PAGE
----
8. fresh appetite, loveliness in favor, sympathy in years,
  9. manners, and beautiesall which the Moor is defective in.
  10. Now for want of these requir’d conveniences, her delicate
  11. tenderness will find itself abus’d, begin to heave the
  12. gorge, disrelish and abhor the Moor; very nature will
  13. instruct her in it and compel her to some second choice.
  14. Now, sir, this granted (as it is a most pregnant and
  15. unforc’d position), who stands so eminent in the degree of
  16. this fortune as Cassio does? A knave very voluble; no
  17. further conscionable than in putting on the mere form of
  18. civil and humane seeming, for the better compass of his salt
  19. and most hidden loose affection? Why, none, why, nonea
  20. slipper and subtle knave, a finder-out of occasion; that has
  21. an eye can stamp and counterfeit advantages, though true
  22. advantage never present itself; a devilish knave. Besides,
  23. the knave is handsome, young, and hath all those requisites
  24. in him that folly and green minds look after; a pestilent
  25. complete knave, and the woman hath found him already.

Roderigo

284 - 285
  1. I cannot believe that in her, she’s full of most bless’d
  2. condition.

Iago

286 - 289
  1. Bless’d fig’s-end! The wine she drinks is made of grapes. If
  2. she had been bless’d, she would never have lov’d the Moor.
  3. Bless’d pudding! Didst thou not see her paddle with the palm
  4. of his hand? Didst not mark that?

Roderigo

290
  1. Yes, that I did; but that was but courtesy.

Iago

291 - 302
  1. Lechery, by this hand; an index and obscure prologue to the
  2. history of lust and foul thoughts. They met so near with
  3. their lips that their breaths embrac’d together. Villainous
  4. thoughts, Roderigo! When these mutualities so marshal the
  5. way, hard at hand comes the master and main exercise, th’
  6. incorporate conclusion. Pish! But, sir, be you rul’d by me.
  7. I have brought you from Venice. Watch you tonight; for the
  8. command, I’ll lay’t upon you. Cassio knows you not. I’ll not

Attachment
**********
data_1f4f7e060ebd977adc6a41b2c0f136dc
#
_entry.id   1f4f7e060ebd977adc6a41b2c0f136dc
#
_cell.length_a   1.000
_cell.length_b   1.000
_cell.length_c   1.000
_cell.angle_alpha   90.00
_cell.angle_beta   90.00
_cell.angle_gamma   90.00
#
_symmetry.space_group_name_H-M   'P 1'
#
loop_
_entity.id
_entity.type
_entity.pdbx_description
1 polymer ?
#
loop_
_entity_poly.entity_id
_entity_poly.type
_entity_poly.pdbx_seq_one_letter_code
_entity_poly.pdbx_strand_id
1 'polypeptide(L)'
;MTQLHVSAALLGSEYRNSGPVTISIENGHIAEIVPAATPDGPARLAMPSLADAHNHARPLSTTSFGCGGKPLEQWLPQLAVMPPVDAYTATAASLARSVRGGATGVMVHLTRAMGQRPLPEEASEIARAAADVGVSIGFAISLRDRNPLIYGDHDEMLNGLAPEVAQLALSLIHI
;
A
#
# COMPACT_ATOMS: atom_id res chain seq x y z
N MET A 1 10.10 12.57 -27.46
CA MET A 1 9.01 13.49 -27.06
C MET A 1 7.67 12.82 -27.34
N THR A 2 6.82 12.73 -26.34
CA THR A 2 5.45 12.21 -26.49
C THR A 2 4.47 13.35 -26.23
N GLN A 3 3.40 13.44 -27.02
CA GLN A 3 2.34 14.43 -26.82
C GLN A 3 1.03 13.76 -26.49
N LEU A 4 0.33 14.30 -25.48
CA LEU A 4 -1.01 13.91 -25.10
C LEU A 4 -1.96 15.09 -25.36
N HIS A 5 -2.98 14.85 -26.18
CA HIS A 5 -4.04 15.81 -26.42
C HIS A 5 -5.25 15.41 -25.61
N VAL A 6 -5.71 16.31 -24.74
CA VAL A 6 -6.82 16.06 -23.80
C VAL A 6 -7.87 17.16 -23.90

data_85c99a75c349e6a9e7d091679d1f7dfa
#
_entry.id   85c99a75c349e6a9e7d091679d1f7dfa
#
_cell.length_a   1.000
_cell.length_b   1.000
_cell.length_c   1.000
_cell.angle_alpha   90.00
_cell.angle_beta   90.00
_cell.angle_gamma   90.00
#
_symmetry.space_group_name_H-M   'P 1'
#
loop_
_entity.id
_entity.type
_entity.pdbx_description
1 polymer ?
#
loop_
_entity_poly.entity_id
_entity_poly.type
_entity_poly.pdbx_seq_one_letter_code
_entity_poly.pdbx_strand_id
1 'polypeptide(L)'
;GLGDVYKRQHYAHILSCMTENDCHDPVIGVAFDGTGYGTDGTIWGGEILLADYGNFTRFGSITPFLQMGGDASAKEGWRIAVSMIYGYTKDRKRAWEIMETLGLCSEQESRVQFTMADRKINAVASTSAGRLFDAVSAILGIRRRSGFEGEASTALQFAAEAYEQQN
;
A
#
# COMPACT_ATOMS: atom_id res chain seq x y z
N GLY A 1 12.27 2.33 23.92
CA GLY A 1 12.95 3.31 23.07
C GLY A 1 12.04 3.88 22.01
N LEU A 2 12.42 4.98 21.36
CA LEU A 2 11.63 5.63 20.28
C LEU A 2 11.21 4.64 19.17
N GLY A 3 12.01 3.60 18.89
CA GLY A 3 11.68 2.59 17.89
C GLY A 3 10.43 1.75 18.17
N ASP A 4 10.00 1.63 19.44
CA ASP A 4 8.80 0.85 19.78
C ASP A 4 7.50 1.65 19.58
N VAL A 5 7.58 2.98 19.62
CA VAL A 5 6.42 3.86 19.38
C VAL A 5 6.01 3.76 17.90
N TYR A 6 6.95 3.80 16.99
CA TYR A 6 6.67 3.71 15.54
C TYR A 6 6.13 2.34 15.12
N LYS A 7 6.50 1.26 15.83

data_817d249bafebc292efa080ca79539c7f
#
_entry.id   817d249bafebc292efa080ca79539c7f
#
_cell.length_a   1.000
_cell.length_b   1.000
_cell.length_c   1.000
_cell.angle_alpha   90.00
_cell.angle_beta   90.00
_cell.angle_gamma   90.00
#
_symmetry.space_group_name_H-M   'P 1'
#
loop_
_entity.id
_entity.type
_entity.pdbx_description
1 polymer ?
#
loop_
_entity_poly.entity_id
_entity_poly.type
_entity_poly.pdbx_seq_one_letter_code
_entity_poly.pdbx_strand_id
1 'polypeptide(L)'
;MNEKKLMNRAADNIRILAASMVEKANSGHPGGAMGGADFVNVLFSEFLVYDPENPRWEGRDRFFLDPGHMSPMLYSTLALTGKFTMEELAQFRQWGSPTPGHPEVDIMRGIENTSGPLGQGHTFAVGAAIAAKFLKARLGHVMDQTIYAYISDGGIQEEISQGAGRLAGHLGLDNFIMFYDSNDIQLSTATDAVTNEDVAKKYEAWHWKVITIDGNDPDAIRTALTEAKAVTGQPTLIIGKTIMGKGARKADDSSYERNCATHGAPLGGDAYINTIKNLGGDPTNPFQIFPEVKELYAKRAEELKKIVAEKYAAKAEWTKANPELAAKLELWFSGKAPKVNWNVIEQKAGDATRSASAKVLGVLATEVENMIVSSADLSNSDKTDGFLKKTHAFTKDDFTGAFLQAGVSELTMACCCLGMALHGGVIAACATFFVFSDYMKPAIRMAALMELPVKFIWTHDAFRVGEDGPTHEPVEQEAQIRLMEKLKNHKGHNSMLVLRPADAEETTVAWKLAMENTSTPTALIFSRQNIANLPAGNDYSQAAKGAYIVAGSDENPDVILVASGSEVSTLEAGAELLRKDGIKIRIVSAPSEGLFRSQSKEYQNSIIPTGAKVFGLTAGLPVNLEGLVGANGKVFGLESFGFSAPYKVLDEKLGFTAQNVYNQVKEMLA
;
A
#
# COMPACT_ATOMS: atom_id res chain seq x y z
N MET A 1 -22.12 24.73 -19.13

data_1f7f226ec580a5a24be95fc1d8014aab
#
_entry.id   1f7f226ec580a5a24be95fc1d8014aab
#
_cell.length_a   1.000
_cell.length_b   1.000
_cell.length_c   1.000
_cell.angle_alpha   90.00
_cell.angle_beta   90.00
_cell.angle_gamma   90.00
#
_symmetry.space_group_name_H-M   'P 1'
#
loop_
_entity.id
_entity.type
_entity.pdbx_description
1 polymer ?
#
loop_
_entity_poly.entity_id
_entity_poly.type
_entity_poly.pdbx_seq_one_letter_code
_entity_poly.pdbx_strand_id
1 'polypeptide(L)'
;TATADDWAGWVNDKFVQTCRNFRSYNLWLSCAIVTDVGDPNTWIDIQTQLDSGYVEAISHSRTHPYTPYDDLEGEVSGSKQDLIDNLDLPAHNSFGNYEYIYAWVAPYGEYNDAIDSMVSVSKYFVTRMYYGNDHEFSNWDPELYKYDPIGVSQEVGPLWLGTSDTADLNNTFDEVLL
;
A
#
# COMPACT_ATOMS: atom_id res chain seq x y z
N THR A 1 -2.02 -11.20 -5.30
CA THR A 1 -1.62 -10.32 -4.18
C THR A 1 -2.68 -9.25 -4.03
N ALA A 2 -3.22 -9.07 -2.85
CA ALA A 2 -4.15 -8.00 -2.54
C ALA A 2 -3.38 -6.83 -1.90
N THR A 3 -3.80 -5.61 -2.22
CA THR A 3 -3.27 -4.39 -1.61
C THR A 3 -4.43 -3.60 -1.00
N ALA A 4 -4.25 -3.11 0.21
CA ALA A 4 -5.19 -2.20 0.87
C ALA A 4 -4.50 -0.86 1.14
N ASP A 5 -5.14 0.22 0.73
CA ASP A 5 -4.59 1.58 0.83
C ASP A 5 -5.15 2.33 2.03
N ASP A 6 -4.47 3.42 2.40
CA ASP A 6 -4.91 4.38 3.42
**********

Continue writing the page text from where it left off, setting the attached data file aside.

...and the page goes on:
9. be far from you. Do you find some occasion to anger Cassio,
  10. either by speaking too loud, or tainting his discipline, or
  11. from what other course you please, which the time shall more
  12. favorably minister.

Roderigo

303
  1. Well.

Iago

304
  1. Sir, he’s rash and very sudden in choler, and happily may strike at youprovoke him that he may; for even out of that will I cause these of Cyprus to mutiny, whose qualification shall come into no true taste again but by the displanting of Cassio. So shall you have a shorter journey to your desires by the means I shall then have to prefer them; and the impediment most profitably remov’d, without the which there were no expectation of our prosperity.

Roderigo

305
  1. I will do this, if you can bring it to any opportunity.

Iago

306 - 307
  1. I warrant thee. Meet me by and by at the citadel. I must
  2. fetch his necessaries ashore. Farewell.

Roderigo

308
  1. Adieu.
  1. Exit.

Iago

310 - 336
  1. That Cassio loves her, I do well believe’t;
  2. That she loves him, ’tis apt and of great credit.
  3. The Moor (howbeit that I endure him not)
  4. Is of a constant, loving, noble nature,
  5. And I dare think he’ll prove to Desdemona
  6. A most dear husband. Now I do love her too,
  7. Not out of absolute lust (though peradventure
  8. I stand accomptant for as great a sin),
  9. But partly led to diet my revenge,
  10. For that I do suspect the lusty Moor
  11. Hath leap’d into my seat; the thought whereof
  12. Doth (like a poisonous mineral) gnaw my inwards;
  13. And nothing can or shall content my soul
  14. Till I am even’d with him, wife for wife;
  15. Or failing so, yet that I put the Moor
  16. At least into a jealousy so strong
  17. That judgment cannot cure. Which thing to do,
  18. If this poor trash of Venice, whom I trace
  19. For his quick hunting, stand the putting on,
  20. I’ll have our Michael Cassio on the hip,
  21. Abuse him to the Moor in the rank garb
  22. (For I fear Cassio with my night-cap too),
  23. Make the Moor thank me, love me, and reward me,
  24. For making him egregiously an ass,
  25. And practicing upon his peace and quiet
  26. Even to madness. ’Tis here; but yet confus’d,
  27. Knavery’s plain face is never seen till us’d.
  1. Exit.